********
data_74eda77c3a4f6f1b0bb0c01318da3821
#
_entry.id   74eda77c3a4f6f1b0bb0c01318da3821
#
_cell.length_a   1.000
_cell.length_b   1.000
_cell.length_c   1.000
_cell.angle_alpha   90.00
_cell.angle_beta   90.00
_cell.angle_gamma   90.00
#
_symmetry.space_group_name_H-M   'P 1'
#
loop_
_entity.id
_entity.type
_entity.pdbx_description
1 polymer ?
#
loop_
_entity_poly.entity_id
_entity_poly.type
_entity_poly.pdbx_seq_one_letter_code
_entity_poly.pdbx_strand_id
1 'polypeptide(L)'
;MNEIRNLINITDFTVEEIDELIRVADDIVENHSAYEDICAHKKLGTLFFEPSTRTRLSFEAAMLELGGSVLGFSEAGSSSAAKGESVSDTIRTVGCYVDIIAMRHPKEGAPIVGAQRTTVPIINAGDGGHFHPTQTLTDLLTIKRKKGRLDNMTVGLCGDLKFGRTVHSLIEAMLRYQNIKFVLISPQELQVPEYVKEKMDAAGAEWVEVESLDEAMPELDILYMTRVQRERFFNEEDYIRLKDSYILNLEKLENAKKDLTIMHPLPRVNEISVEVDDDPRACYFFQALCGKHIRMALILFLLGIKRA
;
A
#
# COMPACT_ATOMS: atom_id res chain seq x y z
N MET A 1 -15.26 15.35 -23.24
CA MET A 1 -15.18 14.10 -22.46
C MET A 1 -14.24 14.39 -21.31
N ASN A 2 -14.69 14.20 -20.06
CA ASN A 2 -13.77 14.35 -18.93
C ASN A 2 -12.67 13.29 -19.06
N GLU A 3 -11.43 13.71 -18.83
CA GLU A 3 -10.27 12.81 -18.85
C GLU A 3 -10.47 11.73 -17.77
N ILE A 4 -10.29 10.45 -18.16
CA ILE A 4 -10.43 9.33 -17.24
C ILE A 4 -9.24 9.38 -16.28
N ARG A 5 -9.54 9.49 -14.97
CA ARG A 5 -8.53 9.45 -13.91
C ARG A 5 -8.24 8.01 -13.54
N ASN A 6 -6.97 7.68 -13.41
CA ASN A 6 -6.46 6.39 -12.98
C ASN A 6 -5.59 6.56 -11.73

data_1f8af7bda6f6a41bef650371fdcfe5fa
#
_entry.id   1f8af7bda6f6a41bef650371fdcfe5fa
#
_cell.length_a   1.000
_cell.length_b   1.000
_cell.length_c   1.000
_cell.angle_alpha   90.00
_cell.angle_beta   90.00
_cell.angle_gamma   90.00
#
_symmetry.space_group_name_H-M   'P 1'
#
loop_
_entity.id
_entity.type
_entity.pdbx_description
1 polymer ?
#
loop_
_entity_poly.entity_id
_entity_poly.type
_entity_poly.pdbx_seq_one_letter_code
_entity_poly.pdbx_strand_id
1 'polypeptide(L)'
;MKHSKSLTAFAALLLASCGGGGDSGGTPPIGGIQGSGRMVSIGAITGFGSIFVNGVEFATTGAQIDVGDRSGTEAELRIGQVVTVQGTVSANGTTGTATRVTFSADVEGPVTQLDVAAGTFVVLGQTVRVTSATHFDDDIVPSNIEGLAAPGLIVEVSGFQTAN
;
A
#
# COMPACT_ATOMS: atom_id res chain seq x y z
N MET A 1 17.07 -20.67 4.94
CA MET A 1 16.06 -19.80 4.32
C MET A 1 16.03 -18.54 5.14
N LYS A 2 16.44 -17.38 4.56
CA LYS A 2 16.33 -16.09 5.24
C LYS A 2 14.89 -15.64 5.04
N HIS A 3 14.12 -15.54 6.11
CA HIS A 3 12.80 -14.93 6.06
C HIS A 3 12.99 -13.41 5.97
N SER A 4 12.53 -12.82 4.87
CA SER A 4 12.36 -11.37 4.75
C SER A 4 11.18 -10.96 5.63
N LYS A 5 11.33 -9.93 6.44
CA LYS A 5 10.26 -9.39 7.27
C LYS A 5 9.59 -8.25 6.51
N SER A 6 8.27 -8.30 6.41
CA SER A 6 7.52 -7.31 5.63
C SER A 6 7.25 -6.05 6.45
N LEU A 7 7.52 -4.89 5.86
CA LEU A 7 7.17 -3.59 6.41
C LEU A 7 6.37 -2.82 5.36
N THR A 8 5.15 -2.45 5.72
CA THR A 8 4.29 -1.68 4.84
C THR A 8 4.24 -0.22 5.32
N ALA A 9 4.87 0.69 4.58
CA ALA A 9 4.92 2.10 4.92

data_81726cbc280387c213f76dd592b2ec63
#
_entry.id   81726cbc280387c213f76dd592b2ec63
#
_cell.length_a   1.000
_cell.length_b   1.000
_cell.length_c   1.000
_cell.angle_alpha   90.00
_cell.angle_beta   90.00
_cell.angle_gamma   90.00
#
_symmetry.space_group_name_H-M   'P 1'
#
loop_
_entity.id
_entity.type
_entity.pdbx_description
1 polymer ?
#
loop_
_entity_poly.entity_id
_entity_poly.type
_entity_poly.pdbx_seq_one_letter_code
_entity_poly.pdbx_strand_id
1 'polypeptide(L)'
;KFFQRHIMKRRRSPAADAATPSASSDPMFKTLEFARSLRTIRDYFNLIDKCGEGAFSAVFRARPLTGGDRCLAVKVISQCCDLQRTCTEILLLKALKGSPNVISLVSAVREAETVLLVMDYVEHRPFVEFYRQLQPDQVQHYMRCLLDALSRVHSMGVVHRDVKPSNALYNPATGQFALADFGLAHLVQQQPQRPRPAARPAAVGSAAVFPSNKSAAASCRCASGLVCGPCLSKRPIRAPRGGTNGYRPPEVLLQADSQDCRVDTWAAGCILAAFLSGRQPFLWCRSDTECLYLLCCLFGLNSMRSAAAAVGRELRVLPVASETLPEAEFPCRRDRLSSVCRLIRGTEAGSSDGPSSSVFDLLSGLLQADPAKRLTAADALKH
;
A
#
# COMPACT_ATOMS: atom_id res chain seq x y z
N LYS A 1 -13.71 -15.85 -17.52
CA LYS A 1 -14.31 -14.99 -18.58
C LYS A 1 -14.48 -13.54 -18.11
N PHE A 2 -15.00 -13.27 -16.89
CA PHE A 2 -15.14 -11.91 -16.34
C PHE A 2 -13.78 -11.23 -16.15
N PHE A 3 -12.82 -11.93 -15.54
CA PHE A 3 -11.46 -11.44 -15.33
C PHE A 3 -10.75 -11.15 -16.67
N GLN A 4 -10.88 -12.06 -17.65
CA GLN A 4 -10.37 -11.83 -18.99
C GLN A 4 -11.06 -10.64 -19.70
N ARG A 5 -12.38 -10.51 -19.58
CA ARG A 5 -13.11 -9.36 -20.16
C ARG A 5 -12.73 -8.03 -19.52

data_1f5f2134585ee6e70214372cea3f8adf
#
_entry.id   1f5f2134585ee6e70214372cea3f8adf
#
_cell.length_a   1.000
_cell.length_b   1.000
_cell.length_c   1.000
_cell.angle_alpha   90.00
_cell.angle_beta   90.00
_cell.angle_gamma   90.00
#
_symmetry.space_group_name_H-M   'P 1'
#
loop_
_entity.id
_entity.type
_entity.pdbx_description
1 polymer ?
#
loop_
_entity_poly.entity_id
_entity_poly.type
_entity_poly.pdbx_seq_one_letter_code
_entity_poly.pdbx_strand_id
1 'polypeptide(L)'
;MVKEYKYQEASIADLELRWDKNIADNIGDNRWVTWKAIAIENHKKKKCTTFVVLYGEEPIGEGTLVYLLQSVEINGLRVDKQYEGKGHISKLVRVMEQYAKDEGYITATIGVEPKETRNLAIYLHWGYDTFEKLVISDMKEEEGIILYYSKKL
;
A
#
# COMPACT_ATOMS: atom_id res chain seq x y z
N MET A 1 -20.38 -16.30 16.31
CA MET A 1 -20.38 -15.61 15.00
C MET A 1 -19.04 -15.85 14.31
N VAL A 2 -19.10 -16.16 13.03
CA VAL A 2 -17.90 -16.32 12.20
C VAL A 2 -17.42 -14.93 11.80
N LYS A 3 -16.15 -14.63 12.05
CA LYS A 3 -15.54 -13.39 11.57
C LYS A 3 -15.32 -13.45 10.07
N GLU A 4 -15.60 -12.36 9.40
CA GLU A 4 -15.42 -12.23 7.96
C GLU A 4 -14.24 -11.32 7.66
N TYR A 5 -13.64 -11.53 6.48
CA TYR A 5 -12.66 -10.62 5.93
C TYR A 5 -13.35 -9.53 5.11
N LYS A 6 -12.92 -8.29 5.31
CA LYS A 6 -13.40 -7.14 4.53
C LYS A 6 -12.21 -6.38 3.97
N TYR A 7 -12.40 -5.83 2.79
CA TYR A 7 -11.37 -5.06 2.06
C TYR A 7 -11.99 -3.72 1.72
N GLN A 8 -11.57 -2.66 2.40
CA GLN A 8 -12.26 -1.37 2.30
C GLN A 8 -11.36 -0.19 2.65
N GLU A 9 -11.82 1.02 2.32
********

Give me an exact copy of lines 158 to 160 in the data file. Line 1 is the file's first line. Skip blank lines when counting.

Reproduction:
_cell.angle_beta   90.00
_cell.angle_gamma   90.00
#